Do you have any places that connect the threads of your life? A place or places that hold memories representing milestones in life, or even that has grounded you and possibly cradled your heart through tough times and good?
Rattlesnake Point Conservation Area is one such place for me. And my visits there in autumn seem a bit more sentimental than other times because they are often tied to a loose, unwritten tradition (oops – in writing now) of visiting the park with friends and family at this time of year, often over Thanksgiving weekend. Though, it is a year-round joy for me to walk these trails.
In case you’re wondering … nope: no rattlesnakes here … just rocks and trees and trails and more nature. Including some rare nature. But apparently no rattlesnakes. Atop the Niagara Escarpment – a UNESCO World Biosphere Reserve and World Heritage Site. A portion of the Bruce Trail runs through the Rattlesnake Point Conservation Area, which is managed by Conservation Halton.
My visits to Rattlesnake Point began with Mom and Dad and our family dog, Dru, when we moved to the area in the mid 1970s - “Rattlesnake” was on our list of tourist attractions to visit as we got to know a bit more about our new home. Visits to the park continued with childhood, high school, and university friends, and so on, until most recently with Bob and our two dogs -- forty years (ish) after my introduction to the park.
My experiences and memories associated with this park over the years are tied to different phases or chapters in my life. And so the painting, “Turning Point,” is representative of not only a literal turning point on the path (I included the Conservation Halton and Bruce Trail trail markers to show this) as well as a change in seasons, but also represents progressions in life. My most recent life progression is a switch from a having a career in environmental science to creating art, and this painting well represents this.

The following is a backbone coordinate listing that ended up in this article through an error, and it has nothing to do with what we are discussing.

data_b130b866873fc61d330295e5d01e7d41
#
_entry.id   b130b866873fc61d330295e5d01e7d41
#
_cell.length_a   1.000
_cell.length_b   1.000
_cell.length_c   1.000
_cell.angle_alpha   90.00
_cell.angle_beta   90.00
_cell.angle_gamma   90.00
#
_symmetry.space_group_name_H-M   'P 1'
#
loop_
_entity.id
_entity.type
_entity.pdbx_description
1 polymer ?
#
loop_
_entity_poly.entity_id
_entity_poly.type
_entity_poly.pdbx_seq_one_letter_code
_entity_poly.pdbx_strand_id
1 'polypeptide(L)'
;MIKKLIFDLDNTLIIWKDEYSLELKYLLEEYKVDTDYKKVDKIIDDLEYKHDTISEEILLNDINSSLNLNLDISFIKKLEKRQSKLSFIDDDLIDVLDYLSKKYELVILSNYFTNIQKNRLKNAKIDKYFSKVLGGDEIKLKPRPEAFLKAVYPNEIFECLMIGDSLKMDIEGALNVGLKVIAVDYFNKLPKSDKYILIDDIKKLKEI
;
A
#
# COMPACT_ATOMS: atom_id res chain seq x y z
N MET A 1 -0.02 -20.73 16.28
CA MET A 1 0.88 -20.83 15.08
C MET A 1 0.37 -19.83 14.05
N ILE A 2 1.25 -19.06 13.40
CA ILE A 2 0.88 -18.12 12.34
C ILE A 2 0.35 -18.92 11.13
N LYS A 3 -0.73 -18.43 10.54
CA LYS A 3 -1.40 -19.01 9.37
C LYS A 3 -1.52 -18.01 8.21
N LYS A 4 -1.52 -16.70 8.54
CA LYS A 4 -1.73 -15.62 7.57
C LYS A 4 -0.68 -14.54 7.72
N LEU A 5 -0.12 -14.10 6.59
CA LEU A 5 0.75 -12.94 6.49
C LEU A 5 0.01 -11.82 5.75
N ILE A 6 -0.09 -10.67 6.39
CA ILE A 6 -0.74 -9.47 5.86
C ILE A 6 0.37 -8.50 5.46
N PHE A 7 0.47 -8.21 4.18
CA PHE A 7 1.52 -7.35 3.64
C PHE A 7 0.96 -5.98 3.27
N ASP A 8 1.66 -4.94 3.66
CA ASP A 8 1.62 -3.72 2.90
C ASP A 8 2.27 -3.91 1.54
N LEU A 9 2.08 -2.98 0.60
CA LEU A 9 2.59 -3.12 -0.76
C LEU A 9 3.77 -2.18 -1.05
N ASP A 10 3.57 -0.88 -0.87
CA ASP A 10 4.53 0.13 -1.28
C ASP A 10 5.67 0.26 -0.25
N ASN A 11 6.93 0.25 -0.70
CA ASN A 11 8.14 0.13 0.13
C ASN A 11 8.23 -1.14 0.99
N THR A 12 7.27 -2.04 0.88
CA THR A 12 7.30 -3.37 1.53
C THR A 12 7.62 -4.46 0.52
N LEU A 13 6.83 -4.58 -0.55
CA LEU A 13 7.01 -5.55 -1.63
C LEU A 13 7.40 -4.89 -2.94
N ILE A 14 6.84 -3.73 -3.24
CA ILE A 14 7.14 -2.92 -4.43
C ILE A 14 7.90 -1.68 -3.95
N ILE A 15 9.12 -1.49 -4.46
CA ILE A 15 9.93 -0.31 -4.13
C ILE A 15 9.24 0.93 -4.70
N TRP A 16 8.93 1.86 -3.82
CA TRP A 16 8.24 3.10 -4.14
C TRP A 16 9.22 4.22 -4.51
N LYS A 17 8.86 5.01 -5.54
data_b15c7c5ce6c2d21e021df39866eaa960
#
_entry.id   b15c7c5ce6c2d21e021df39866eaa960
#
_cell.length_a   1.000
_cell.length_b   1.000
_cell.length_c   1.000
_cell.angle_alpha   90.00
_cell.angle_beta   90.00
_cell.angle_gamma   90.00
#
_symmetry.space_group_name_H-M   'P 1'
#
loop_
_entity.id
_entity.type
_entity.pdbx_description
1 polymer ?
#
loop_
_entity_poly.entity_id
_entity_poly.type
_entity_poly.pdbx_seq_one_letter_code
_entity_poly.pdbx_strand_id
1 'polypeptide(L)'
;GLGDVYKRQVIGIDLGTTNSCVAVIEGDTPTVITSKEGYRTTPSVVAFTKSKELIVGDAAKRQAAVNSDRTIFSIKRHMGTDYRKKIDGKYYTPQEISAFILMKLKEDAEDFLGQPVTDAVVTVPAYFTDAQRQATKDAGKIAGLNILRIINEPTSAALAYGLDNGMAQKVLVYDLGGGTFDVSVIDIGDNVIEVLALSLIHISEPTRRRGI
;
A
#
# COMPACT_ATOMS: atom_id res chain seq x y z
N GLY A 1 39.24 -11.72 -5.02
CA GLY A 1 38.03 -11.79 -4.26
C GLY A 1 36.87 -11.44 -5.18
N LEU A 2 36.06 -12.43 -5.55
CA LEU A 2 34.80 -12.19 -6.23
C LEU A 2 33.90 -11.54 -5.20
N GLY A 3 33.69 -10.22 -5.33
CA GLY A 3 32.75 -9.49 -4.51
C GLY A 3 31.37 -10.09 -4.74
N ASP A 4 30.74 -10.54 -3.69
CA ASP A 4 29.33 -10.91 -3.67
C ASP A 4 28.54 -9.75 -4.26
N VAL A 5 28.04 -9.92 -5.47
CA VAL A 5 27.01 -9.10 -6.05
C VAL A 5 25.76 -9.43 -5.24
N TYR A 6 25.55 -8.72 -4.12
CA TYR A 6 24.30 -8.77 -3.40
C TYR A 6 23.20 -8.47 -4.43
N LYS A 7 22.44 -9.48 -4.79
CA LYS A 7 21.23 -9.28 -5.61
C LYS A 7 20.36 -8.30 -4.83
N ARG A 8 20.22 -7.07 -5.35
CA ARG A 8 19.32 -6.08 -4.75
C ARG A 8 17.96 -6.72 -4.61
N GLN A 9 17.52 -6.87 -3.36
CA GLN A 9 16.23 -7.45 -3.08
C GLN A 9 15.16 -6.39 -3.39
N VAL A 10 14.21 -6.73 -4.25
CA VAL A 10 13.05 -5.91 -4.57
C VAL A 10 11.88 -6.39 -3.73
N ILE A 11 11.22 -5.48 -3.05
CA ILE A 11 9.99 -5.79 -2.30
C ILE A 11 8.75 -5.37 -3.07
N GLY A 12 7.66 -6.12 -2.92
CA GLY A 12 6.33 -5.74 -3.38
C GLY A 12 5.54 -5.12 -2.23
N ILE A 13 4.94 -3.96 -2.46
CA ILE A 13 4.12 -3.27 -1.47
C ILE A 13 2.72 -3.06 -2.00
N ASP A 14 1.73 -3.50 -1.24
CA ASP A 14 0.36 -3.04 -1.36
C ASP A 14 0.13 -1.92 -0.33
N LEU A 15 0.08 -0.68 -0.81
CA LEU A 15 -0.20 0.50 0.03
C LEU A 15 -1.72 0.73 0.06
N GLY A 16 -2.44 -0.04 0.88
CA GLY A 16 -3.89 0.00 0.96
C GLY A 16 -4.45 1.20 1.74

Below is a brief slide show featuring the progression of my work on the painting. Before approaching the painting in my studio, I joined other members of the Burlington Fine Arts Association on a plein air painting day in October 2017. I completed a small painting study as I sat at my chosen spot, and took photographs as the time passed and light changed. I used my small painting and reference photographs back in my studio, my art lab, to compose and complete the larger painting.
Whenever I visit Rattlesnake Point, I am often reminded of different times and stages in my life. It’s good though, because no matter the circumstance, Rattlesnake Point Conservation Area was and remains a place I come to and become grounded and a little bit more peaceful and connected through nature and the magic of being in the woods.